BIFF BREWSTER #2
MYSTERY OF THE CHINESE RING
Simplicity is often one of the best rules to follow in art, and this book is a beautiful example of simplicity. The plot is spare: Biff flies to Rangoon in Burma to visit his Uncle Charlie who is an aviator. Uncle Charlie is missing over the border in Red China. Biff and his Burmese buddy Chuba go look for him. Will they find and rescue him in that land of terrors? Ah, read the book.
Simplicity also rules the writing - plain straight forward prose and dialogue, nothing convoluted or exotic like in the previous volume in this series by Walter Gibson (Brazilian Gold Mine Mystery), whose stunning verbose prose can sometimes give you a headache. And even though this book was written at the height of the cold war about cold war territories, there is no propaganda in it favoring any participants, contrary to what some other reveiwers claim. It helps to have lived during the era, which I did, to sort out propaganda from the truth.
This book starts out at A, goes on to B, then C, and on and on in a very logical unconfusing manner as plot and action carry the story on without choppiness or episodic passages. I'd really like to know who wrote this Biff (it sure wasn't Walter Gibson): it is one of the best written series books I have read. I'd compare it to the smoothness and quality of the better Ken Holts and Connie Blairs, and Nancy Drew's The Password to Larkspur Lane, although simpler.
In this story, Biff flies to Rangoon in Burma to spend a couple weeks with his Uncle Charlie, who runs a flying business out there. Biff carries with him a ring belonging to an ancient Chinese "House" that was given to him back home under strange circumstances. He is followed by suspicious-acting Asian men on the airplanes and is immediately kidnapped upon arrival. But he unexpectedly escapes in a really good scene that rivals the best of Hollywood escape scenarios, and he meets up with his uncle's partner who takes him upcountry where the flying company is located near the Chinese border.
It does not take long for Biff to learn that Uncle Charlie went on a secret flying mission into China and has not yet returned. Next day a garbled radio message is received from Uncle Charlie telling them that he is in danger. Biff has befriended Chuba, a native boy who works at the outpost and is familiar with the nearby China territories, so naturally they plan to sneak into China and rescue Uncle Charlie. Heck, I would have done it at sixteen. So would you.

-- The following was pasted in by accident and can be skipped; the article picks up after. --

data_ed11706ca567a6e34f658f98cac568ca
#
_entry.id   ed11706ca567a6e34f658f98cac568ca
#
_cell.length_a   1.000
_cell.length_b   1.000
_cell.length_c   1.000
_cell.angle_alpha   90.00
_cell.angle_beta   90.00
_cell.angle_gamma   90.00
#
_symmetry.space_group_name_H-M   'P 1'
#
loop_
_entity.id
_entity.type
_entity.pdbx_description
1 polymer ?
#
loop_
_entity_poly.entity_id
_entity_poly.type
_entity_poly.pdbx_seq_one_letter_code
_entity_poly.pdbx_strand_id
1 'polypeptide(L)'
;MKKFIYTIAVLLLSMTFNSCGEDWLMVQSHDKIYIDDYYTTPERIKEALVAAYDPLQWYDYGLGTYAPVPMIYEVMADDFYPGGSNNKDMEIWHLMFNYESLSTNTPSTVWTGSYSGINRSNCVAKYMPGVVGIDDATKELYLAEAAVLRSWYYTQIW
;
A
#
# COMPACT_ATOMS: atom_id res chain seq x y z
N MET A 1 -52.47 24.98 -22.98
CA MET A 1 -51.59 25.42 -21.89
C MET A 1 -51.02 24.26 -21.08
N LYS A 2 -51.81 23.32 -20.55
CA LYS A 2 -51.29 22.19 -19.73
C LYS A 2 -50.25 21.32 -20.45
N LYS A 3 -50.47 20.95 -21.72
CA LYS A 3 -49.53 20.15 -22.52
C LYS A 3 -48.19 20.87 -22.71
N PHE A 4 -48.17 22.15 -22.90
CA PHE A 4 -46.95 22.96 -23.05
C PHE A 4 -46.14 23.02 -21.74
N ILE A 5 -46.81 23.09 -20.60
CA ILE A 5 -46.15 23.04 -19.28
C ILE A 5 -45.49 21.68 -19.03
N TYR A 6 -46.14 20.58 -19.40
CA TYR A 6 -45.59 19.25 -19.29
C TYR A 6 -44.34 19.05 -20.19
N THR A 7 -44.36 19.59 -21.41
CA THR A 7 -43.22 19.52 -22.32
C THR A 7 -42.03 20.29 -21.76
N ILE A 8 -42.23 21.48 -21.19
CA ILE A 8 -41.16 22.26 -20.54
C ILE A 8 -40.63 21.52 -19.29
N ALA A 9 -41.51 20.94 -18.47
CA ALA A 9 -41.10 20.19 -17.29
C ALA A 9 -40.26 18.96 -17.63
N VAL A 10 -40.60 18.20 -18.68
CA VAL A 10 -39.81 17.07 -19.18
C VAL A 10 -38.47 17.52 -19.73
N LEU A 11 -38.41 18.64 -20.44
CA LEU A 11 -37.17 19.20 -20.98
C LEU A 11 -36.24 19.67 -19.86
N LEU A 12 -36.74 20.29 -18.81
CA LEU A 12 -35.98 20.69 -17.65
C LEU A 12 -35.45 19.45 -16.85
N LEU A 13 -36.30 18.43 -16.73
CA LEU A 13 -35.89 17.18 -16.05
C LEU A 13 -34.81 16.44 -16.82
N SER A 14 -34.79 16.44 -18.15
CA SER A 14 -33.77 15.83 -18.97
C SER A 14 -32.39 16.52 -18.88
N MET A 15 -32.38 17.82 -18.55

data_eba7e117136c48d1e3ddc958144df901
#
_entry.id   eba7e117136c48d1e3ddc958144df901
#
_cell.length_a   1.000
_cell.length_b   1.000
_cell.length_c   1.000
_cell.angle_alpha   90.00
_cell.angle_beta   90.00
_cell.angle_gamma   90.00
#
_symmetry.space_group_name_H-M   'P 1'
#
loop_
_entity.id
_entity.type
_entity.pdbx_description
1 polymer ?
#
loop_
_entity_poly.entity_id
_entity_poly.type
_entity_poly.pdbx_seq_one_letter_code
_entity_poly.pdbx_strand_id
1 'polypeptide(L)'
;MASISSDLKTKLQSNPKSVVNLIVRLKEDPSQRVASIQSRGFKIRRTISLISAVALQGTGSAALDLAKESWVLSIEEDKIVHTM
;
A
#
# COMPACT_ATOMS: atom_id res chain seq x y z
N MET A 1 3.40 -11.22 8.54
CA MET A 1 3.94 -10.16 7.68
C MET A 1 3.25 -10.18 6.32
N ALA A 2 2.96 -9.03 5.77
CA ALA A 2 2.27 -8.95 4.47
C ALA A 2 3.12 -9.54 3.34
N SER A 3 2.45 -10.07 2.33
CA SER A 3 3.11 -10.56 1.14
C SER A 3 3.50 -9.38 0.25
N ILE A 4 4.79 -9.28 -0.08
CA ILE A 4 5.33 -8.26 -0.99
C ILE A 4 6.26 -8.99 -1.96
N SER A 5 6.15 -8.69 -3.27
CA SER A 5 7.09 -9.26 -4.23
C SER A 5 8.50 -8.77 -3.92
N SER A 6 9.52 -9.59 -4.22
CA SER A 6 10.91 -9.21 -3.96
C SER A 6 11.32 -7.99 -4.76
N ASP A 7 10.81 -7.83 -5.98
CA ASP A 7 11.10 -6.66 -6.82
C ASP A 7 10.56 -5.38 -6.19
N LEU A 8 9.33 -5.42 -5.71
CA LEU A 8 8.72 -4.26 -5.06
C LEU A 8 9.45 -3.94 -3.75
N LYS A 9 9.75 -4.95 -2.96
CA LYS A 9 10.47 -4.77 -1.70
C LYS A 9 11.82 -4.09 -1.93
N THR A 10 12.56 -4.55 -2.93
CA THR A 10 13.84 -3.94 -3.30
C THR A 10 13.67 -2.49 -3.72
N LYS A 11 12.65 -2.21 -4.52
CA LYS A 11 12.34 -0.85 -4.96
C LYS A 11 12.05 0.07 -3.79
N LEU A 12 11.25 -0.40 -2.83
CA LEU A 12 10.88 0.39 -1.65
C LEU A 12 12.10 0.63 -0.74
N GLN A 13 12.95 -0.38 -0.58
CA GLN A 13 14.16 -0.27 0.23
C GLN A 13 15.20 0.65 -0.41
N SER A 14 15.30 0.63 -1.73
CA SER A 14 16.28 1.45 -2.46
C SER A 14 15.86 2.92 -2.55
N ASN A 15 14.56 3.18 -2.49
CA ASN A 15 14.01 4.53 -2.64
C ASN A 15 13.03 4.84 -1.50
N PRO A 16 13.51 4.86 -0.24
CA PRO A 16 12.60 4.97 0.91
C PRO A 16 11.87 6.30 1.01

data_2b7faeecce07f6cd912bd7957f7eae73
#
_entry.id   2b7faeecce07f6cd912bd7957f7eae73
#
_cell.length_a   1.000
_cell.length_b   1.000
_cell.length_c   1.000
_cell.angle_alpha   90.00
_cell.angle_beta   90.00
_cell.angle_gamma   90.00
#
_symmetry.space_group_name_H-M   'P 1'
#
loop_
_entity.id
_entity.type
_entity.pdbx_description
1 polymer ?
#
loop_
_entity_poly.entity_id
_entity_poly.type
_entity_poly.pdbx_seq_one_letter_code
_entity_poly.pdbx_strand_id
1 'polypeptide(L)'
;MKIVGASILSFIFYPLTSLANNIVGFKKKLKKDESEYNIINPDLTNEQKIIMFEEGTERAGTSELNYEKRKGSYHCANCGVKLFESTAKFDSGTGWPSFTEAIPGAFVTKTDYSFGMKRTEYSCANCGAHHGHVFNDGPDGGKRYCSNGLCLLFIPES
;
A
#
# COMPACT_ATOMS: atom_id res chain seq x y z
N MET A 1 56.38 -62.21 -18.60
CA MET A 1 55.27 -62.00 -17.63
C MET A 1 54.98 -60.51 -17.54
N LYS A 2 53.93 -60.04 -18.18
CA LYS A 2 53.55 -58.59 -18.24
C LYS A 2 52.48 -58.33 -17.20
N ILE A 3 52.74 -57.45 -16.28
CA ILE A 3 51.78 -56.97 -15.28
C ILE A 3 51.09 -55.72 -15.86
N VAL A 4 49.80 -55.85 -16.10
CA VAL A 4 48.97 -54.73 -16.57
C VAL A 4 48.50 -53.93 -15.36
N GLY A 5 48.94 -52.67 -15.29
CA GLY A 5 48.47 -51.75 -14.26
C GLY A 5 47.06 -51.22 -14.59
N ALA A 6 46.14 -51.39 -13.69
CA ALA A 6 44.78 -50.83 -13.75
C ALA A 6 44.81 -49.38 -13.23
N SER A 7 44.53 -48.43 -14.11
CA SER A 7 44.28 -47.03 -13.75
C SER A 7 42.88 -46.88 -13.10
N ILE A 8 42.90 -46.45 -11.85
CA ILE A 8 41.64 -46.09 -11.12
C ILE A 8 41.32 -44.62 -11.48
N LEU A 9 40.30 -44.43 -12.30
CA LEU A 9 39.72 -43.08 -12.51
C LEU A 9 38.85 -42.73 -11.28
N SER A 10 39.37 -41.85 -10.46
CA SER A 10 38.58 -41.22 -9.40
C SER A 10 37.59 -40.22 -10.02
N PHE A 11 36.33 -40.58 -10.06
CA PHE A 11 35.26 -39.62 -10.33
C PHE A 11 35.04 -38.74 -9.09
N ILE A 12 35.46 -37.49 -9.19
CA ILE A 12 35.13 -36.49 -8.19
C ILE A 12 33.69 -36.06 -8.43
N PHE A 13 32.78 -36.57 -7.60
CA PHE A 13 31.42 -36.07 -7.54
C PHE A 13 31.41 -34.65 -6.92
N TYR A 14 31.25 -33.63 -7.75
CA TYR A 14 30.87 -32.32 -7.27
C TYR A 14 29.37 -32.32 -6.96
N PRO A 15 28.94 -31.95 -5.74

When I first read this book in 1960 I was fifteen years old. I was thrilled beyond all get-out at the idea of a boy my age trying to sneak into Red China. Heck, everyone wanted to get OUT of there, not into it. It was a daring plan and a thrilling reading experience. The two boys' entry into China, through jungle perils and past armed guards, is presented so realistically and with such breathtaking suspense that I had to stop and go back and reread the whole thing all over again.
There is nothing about this book that is rushed or silly or unbelievable or childish - it all makes perfect sense. Two such boys on their own could actually do it, and they do. Once in China, they begin the long trek to the area in which it is believed Uncle Charlie ran into his problems. Clues seem to fall into their hands much too easily and Biff begins to wonder if he's being manipulated and led into a trap himself. Is there some secret about the Chinese ring he has with him that is intertwined with the fate of his uncle and the reason for his captivity?
The author of this book does not skimp on this either. There is a reason for the captivity and it's a good one. Biff and Chuba eventually do get captured and their imprisonment is nerve-wracking because they are unable to do anything about it. No secret escape hatches here. But they do have an ace up their collective sleeve and the waiting for that ace to get popping is a great ploy by the author to keep up the suspense. And I won't tell anymore because you gotta read it!
It is not known who wrote this book. What a shame because it is one of the best-loved boys series books. I rate this book a rock hard ten out of ten. It's good enough to be on the same shelf with Rick Brant's The Caves of Fear and The Pirates of Shan, Ken Holt's The Secret of Skeleton Island, Nancy Drew's The Password to Larkspur Lane, Connie Blair's Peril in Pink and The Yellow Warning, the Hardy Boys' The House on the Cliff, and the few other vintage series books that I think are the best of the genre. It's easy to follow, has great characters and suspense, and keeps you turning the pages and just does not let you down at all!
And if you are one of these trendy readers who are hooked on Harry or Percy or any of these non-human or already-dead heroes who have silly magical powers and impossible adventures, toss them aside and read this book to see how a real boy can have a a REAL adventure far more exciting than any make-believe ones in fantasy land!